Have fun and welcome to BYC,

    Pat
     
  3. IrishM

    IrishM Out Of The Brooder

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    Jun 14, 2008
    Thanks Pat! I am looking for information about the disadvantages of the tractor. I really like the looks of the Forsham Tractors and think I could probably build something comparable. I am just worried about giving the chickens enough space and a proper home. We do have fairly good winters here and I do have to worry about asthetics (neighbors) somewhat. Would a tractor that had the run enclosure underneath the housing be a better option? Or should I scrap the whole tractor idea and make my own small fixed coop design? I guess I assumed the tractor would be the way to go as they seem so popular. I don't worry about the grass getting destroyed. I know this will happen! If I copied the Forsham enclosure with the run underneath the coop and didn't plan on moving it (putting in bedding and ground cover) isn't this really then just an A-Frame fixed coop? I could also build something like the Chicken-N-Barn and run (which would give the hens more head room). If I make a fixed coop what would be best to floor the run with? Thanks for all of your input!

    Thanks!

    IrishM
    Westerville, OH
     
  4. kinnip

    kinnip Chillin' With My Peeps

    Feb 24, 2008
    Carrollton, GA
    I'm a n00b too, but I have been through this decision process. What I decided is to build a regular coop and run that's predator proof above and below ground and later add some tractors to run between the rows of my garden during the day. Part of the decision was based on the prevalent topography here. I have very uneven ground and a tractor would not sit well on most of the property.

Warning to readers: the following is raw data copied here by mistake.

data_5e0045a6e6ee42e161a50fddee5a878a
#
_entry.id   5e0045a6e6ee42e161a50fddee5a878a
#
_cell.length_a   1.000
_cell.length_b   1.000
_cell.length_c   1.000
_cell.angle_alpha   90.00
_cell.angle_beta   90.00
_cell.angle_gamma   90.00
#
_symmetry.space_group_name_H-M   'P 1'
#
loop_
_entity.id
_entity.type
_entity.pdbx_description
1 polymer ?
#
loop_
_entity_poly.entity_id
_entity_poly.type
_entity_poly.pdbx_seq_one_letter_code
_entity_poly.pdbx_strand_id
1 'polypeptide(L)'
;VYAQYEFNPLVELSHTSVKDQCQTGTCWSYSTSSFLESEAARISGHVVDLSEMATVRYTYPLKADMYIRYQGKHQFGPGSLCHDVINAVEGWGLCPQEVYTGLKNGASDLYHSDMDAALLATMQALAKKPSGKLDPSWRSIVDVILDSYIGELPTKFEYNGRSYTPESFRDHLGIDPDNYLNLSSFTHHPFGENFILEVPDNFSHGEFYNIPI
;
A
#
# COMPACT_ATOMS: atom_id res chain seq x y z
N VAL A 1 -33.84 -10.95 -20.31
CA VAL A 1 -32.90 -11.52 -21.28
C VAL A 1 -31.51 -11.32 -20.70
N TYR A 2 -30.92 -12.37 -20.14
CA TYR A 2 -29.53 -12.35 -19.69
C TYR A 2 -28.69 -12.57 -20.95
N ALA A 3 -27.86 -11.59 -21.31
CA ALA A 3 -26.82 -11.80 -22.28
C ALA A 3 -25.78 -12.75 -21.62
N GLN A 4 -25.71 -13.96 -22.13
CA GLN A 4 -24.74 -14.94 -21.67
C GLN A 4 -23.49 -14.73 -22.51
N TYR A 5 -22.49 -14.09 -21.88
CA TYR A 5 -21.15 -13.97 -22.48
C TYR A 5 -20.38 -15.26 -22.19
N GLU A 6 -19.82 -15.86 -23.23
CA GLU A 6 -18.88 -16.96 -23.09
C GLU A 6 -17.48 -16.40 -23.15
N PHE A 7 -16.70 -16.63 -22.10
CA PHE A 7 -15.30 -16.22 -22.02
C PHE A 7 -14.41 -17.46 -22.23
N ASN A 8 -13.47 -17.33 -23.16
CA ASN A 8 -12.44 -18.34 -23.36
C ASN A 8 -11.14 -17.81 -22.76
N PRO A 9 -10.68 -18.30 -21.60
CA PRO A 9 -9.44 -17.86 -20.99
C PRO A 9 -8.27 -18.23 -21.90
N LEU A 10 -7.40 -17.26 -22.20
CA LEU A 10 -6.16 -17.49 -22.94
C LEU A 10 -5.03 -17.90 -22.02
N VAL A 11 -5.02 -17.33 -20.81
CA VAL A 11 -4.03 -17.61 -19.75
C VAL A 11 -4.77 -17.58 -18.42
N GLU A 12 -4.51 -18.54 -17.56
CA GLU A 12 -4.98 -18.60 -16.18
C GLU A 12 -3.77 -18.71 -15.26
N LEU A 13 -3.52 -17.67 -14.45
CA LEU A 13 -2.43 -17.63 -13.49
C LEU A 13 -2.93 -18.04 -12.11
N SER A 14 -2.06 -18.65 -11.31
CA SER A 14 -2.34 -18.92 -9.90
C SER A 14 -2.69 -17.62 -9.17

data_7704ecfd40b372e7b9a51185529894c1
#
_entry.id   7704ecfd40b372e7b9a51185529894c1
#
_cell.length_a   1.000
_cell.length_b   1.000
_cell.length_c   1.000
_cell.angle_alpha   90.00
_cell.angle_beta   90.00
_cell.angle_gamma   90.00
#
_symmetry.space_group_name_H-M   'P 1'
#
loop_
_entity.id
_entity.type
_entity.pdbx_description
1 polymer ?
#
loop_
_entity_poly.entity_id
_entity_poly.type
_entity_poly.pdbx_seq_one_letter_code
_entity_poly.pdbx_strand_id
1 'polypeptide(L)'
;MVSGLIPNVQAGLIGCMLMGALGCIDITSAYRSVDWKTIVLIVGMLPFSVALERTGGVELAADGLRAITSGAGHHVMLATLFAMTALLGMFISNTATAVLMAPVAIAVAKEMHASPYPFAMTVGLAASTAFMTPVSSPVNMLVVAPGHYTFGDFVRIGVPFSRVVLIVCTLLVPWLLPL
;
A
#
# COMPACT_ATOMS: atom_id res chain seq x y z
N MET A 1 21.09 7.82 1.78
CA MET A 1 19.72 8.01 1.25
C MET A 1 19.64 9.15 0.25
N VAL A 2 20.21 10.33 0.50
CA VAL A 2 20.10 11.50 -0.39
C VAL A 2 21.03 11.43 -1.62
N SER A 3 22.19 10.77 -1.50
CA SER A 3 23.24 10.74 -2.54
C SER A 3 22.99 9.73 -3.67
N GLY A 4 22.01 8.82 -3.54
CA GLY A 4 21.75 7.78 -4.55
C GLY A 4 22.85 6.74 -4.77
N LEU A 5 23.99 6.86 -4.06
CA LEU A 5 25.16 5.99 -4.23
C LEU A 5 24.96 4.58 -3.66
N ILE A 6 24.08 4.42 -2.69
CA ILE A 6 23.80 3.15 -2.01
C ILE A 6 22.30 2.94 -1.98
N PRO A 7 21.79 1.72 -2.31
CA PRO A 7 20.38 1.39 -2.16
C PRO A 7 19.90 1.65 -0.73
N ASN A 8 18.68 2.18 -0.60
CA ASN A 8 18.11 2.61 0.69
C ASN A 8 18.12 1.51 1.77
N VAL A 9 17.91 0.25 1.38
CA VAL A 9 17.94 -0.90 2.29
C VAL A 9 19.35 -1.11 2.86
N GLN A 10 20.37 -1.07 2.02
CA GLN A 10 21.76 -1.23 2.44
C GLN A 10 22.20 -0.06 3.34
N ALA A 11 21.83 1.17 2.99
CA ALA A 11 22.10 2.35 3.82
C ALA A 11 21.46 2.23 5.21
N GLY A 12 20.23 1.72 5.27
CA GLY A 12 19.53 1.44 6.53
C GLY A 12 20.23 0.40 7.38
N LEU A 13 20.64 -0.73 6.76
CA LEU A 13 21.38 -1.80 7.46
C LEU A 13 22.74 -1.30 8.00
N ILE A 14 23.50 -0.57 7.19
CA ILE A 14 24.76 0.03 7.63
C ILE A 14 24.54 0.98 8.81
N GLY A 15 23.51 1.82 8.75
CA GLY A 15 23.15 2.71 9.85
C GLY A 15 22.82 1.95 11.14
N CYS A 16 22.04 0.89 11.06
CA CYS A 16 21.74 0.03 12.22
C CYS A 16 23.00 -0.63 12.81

5. patandchickens

    patandchickens Flock Mistress

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    Ontario, Canada
    Quote:I will tell you what unadvertised idiosyncrasies I was not pleased to discover:

    -- you become a slave to the tractor, unless you are deliberately leaving it in one place for a good while to let the chickens seriously kill everything there. (Which btw does NOT necessarily do such a good job of preparing a seed bed as the books suggest, at least not on my clayey soil). Get distracted or busy for a day or two and you've got an ugly heavily-chickened rectangle to stare at for a couple weeks.

    -- in my case anyhow, I become a slave to the CHICKENS as well, b/c I feel so sorry for them shut up in their leetle indoor house (I have 2, formerly 3, in a tractor whose 'house' part is 4 x 2.5 x ~3'tall), with water in there but no food, that I feel I have to rush out there and let them out at the crack of dawn. In the winter when those hens are in their indoor pen, and with the big pen the other chickens are in now, they have lots of room, and both water and feed indoors, and I have no reservations about sleeping in [​IMG]

    -- they don't work well on lumpy dippy ground, b/c it is hard to predator-proof the gaps between frame and dip in ground.

    -- durable and seriously predator proof pretty much *requires* that the tractor be quite annoyingly heavy. I'm having shoulder problems right now, and despite wheels, it hurts to do the daily tractor move on mine (admittedly a redesign could probably strip a LITTLE weight off it, but not too much I think).